Whatever the pool cue you choose for you and the other players, there should always be enough space to make shots from all angles. If you have a 57-inch cue, make sure that the stick will not bump the wall from any angle around the table’s playing surface.

With everything measured, here’s how you can calculate the space you require for your pool table:

  1. Multiply the cue length by two. If you have a 122cm cue, you need 244cm of space for it.
  2. Get the total playfield width. For example, the playfield width of a 7ft pool table is 91cm. American pool tables are about 100cm. Measure the table from the inside edges of the cushions.
  3. Now, add the total playfield width to the total cue length to get the total minimum room width needed for your pool table. So, in the example above, you have 244cm + 91cm = 335cm.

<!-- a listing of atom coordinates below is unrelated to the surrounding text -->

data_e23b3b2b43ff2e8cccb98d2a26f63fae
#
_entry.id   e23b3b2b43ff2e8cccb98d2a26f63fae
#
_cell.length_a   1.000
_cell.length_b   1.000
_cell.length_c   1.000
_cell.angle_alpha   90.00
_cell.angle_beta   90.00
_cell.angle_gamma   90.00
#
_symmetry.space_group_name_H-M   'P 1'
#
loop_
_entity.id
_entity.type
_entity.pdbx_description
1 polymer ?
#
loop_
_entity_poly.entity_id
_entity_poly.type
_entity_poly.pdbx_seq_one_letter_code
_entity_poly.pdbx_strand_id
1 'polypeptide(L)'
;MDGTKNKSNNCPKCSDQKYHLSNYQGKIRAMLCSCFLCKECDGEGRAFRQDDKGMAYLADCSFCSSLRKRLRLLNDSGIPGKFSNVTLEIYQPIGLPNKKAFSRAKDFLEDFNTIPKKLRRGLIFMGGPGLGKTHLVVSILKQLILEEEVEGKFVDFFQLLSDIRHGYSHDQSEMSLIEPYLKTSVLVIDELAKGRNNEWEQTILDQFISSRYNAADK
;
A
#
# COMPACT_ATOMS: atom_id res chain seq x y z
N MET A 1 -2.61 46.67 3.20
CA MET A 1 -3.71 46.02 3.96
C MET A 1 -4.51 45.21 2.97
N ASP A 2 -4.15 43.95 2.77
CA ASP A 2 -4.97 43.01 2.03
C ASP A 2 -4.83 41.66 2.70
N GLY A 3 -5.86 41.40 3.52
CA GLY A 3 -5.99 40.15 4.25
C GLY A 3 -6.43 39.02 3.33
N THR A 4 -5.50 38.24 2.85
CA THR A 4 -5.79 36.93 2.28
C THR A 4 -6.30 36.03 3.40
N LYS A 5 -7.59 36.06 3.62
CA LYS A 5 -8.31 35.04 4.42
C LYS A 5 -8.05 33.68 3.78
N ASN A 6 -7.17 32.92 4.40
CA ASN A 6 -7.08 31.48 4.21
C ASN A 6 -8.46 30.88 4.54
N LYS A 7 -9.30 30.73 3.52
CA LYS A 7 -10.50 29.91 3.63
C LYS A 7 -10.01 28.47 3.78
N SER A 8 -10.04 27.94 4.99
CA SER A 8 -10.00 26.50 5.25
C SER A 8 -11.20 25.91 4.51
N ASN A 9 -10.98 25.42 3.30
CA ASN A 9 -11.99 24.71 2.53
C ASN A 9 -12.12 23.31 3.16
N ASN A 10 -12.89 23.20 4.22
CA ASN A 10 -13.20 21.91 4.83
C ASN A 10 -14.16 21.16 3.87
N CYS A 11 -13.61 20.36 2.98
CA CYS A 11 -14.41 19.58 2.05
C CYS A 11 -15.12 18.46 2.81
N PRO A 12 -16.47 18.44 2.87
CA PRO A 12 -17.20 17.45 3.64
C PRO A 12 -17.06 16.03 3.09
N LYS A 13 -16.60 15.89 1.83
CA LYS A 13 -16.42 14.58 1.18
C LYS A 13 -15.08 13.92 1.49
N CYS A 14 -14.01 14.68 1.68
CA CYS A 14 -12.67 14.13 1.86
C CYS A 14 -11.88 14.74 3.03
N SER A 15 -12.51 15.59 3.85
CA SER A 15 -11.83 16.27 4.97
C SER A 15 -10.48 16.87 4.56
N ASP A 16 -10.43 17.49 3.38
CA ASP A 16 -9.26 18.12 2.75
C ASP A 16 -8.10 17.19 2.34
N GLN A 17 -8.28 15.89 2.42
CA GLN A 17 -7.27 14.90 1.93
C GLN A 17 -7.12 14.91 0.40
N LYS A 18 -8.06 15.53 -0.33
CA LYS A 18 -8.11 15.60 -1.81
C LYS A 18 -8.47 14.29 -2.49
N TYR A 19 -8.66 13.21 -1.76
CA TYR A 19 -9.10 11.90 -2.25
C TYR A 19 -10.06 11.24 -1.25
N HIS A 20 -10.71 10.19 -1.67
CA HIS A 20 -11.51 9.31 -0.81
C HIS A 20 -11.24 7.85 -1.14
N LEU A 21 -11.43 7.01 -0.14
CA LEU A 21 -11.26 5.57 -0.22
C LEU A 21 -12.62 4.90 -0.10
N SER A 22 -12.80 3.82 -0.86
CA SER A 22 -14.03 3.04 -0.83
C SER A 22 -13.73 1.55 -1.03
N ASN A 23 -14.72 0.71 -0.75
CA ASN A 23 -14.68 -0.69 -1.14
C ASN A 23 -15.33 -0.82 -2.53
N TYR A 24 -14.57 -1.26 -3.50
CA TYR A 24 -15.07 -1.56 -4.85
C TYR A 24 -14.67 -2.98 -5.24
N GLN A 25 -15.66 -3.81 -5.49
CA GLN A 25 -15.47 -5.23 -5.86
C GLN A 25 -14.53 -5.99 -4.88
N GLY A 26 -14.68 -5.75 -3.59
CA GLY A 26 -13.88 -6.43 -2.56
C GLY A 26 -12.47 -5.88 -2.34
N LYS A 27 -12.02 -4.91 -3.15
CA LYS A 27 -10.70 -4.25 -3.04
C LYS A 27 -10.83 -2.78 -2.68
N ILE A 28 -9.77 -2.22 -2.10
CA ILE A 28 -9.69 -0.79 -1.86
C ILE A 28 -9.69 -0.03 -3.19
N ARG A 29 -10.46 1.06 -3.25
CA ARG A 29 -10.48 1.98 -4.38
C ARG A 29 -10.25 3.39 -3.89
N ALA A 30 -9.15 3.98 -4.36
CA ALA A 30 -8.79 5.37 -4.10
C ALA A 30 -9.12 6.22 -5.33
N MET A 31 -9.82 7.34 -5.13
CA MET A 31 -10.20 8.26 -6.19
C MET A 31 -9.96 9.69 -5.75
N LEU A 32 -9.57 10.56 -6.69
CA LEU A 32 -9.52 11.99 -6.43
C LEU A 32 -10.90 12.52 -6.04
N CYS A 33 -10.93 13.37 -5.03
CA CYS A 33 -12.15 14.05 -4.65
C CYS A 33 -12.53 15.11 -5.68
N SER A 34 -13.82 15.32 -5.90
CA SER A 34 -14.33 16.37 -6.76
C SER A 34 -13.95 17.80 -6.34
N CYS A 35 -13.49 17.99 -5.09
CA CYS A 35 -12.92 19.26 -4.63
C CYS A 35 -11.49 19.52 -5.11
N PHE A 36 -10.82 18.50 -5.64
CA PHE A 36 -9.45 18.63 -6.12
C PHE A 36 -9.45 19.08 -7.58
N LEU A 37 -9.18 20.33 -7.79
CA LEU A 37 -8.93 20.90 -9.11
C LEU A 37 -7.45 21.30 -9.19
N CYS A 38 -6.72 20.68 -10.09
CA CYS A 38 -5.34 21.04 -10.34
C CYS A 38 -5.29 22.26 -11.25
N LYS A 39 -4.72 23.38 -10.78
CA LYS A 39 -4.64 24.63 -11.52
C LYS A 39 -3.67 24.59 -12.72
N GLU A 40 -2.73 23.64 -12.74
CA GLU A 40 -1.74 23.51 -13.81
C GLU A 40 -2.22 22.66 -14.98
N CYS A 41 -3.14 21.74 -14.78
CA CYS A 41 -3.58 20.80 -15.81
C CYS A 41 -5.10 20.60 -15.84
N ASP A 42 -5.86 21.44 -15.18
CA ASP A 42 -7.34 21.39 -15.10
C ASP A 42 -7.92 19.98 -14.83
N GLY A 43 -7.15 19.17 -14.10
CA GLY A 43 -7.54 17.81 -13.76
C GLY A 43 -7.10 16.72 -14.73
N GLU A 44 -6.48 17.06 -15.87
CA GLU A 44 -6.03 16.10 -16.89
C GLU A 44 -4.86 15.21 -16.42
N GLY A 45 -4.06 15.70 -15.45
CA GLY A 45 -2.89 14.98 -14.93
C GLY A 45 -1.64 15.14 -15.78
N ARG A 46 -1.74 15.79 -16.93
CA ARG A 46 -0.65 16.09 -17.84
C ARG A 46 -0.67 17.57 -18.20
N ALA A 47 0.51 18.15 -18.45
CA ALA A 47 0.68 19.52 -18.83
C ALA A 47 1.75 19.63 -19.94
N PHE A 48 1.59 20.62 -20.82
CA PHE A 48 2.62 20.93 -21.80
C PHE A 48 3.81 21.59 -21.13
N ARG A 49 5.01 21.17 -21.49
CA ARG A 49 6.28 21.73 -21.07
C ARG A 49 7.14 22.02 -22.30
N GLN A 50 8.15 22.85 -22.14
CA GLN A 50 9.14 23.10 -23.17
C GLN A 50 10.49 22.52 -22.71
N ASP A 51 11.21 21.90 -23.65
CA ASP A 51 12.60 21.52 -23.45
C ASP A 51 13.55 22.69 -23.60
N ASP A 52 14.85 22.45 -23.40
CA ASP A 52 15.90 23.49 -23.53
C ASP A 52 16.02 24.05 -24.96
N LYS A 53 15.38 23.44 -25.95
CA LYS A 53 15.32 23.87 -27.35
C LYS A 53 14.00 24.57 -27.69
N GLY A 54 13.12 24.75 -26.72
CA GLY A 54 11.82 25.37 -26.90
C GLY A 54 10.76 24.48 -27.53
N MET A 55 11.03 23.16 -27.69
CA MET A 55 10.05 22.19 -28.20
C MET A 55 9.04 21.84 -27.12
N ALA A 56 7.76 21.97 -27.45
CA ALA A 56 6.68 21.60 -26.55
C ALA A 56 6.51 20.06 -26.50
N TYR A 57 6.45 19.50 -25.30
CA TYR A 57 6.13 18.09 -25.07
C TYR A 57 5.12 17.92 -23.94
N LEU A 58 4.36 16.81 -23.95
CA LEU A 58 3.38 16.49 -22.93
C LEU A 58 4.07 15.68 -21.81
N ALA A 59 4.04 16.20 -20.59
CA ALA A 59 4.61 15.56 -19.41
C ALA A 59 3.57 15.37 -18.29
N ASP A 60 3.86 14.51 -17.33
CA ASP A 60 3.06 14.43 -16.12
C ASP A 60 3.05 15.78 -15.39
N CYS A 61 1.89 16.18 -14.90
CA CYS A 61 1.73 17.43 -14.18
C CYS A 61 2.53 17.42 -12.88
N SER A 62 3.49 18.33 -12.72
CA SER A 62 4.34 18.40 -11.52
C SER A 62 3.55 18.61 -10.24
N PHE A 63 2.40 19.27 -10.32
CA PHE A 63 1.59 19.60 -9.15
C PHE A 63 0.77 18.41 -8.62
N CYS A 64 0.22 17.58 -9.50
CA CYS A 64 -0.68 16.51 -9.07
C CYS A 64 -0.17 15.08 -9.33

4. Repeat the steps above but get the play surface length this time, measuring from cushion to cushion. In our case, the playfield length is 183cm for the same 7ft table.
  5. Add the 244cm for the doubled cue length to get 427cm.
  6. You now have the minimum room dimensions, specifically the width and length for your chosen table and chosen cue size.

A pool table with brown felt delivered in a river side home in Eastern Australia


Our Advice

We recommend that you allow 1.22m or 4ft around the pool table for comfortable manoeuvring around the pool table. However, your room should allow about 1.52m or 5ft around the table to maximise comfort. You can check our chart here to help you out with your decision.

Quedos will help you find the perfect pool table size for your room. We have a great selection of pool tables and even customise one for you. Give our team a call so we can build and design your pool table for your game room.